Ultra-covert solutions are economically deployed on products and packaging, even at high volume. They drop easily into the existing production process and are highly secure and hard to replicate. In addition to being applied as a varnish or in ink, the proprietary marker material can be used on a wide range of material types including foils, corrugated packaging, flexible packaging, labels and documents.
 
It can even be extruded into plastics used in packaging, or threads used in labels and apparel. Additionally, customized programming and specific ‘signatures’ of the authentication marker for tracking purposes, allows the brand owner to regionalize and localize their brand protection strategy.
 
Ultra-covert solutions are not just limited to deterring the counterfeit threat; they can also help brand owners deal with the challenges of product diversion. Also known as "the grey market" or "parallel importing", product diversion can be considered a fraudulent means of inflating profits for participating distributors, while reducing brand owner revenue.
 

Diverters capitalize on surplus inventory, lower manufacturing costs, fluctuating distribution costs, economic conditions and currency exchange rates by exporting goods without the permission of brand owners. The diverters then undercut the prices of authorized domestic distributors by selling at lower price points, while achieving similar or higher profit margins due to the lower cost of product acquisition in the originating countries.
 
The net effect of the grey market is two-fold. First, the local distributors are forced to compete with artificially lowered prices by the grey market activity, causing significant conflict and supply chain demand issues within the authorized sales channels. Second, product revenue streams for brand owners become unbalanced, causing inflated sales metrics in some regions, while incurring reduced revenues in other regions.
 
In many cases, well-known retail stores may acquire grey market products through non-traditional channels, bypassing the brand owner’s distribution network altogether.
 
Essentially, grey market activity disrupts the invisible hand of competition in a given sales region, by luring purchasers and consumers away from authorized channels, and creating artificial demand for goods imported by unauthorized means. To avoid detection, diverters will often look to remove all forms of overt serialization or tracking mechanisms from the packaging.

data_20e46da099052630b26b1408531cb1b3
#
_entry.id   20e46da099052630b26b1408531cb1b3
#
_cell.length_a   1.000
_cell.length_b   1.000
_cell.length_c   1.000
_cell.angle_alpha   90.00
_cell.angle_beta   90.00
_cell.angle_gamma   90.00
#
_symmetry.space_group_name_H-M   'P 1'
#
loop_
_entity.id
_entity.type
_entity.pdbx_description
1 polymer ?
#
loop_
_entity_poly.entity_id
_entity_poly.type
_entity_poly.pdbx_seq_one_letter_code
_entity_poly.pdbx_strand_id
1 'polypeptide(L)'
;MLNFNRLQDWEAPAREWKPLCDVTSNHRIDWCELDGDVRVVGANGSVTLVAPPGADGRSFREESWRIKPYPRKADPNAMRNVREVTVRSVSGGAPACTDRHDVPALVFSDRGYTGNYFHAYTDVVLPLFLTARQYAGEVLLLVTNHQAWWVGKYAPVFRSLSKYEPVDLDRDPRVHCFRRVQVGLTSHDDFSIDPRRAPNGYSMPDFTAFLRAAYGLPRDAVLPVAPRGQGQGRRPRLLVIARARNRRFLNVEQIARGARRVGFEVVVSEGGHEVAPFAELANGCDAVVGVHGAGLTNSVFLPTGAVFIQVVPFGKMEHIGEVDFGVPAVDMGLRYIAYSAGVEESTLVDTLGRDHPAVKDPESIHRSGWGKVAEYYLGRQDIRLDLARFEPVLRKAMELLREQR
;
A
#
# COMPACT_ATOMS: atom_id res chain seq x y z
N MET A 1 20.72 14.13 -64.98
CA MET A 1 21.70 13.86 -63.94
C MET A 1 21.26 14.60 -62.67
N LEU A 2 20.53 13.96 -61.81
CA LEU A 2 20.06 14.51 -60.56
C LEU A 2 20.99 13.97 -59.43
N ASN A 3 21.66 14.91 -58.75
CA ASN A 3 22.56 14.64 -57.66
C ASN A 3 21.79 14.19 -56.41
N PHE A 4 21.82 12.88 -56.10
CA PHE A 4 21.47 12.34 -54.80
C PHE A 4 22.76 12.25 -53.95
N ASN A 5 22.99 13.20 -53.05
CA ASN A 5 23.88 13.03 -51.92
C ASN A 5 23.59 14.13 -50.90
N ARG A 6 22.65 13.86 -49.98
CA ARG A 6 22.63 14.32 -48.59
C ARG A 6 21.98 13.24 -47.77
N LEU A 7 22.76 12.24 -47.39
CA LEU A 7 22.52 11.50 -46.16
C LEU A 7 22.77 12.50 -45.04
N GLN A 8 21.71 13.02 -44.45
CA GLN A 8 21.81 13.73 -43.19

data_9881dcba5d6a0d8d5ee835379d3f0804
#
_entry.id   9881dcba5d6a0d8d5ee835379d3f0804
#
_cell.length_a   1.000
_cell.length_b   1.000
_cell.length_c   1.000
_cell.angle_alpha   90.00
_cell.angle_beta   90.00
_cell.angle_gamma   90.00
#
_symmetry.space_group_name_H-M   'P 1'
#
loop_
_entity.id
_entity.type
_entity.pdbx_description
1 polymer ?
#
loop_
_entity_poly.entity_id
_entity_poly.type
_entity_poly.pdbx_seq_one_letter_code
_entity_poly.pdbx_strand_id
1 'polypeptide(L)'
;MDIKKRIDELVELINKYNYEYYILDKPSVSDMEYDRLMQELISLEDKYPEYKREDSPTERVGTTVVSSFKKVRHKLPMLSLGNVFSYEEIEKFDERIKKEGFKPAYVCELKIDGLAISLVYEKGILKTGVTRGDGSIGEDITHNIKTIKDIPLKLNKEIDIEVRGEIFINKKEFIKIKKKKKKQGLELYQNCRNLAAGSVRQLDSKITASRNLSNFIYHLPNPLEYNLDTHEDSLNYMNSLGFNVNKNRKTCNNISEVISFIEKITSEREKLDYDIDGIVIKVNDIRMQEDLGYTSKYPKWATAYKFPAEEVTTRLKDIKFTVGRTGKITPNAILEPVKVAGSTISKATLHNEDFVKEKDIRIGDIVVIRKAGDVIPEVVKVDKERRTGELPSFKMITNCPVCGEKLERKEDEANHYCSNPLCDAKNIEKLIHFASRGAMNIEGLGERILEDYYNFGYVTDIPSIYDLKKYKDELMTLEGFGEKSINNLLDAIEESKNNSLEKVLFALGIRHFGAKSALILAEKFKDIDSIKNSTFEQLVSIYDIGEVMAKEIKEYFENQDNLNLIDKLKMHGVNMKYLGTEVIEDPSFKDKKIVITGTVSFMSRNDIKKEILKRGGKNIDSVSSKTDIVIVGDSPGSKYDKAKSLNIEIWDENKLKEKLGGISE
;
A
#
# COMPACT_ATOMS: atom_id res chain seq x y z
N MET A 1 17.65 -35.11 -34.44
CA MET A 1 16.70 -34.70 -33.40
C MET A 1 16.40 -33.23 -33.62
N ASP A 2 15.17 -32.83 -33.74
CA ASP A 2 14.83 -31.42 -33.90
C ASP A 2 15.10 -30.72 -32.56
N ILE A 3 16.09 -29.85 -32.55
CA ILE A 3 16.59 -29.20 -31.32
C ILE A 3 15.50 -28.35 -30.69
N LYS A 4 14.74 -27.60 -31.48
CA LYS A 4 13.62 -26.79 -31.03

One ultra-covert solution, called Kodak Traceless AD and targeted at product diversion, allows invisible serialization to be added to the package, label or product as easily as changing the ink on your end-of-line inkjet printer. The serialization is not visible under any forms of natural light or ultra-violet light, and is only detectable by a handheld secure viewer. It will be as clear as day to you, invisible to anyone else. Product tracking and authentication marks can be added easily and securely in the production facility, using the Kodak proprietary clear security ink. The brand owner doesn’t even need to make a design change to their packaging. By pairing visible and invisible codes on the same product, the brand owner can gain additional security that is easy to implement with their existing serialization and tracking database.
 
In the semi-covert space a range of security products exist including hidden image technology and ultra-violet fluorescing ink. Hidden image solutions can easily be deployed in pre-press artwork for conventional or digital printed jobs. They can include images that are only visible utilizing a credit card sized plastic lenticular lens, where the lens is placed over the artwork, rotated and the "hidden image" is revealed. The small cost of the lenses mean that these can be deployed in large quantities. In some geographies they are even supplied with products to allow the consumer to perform their own validation.
 
The overt range of security solutions includes holograms, thermal reactive inks and colour shifting inks – inks that reflect various wavelengths in white light differently, depending on the angle at which they are viewed, producing an effect that the human eye will observe as a change of color. Overt solutions allow end users to be involved in a level of product authentication as no tools are required, with the covert and ultra-covert solutions typically reserved for the brand owners and third parties involved in the brand protection process.
 
Offering this service to your customer base will allow you to strengthen your position as a partner of choice, allow you to differentiate your company from your competitors, and ultimately help your customer stay one step ahead of the counterfeiters and diverters.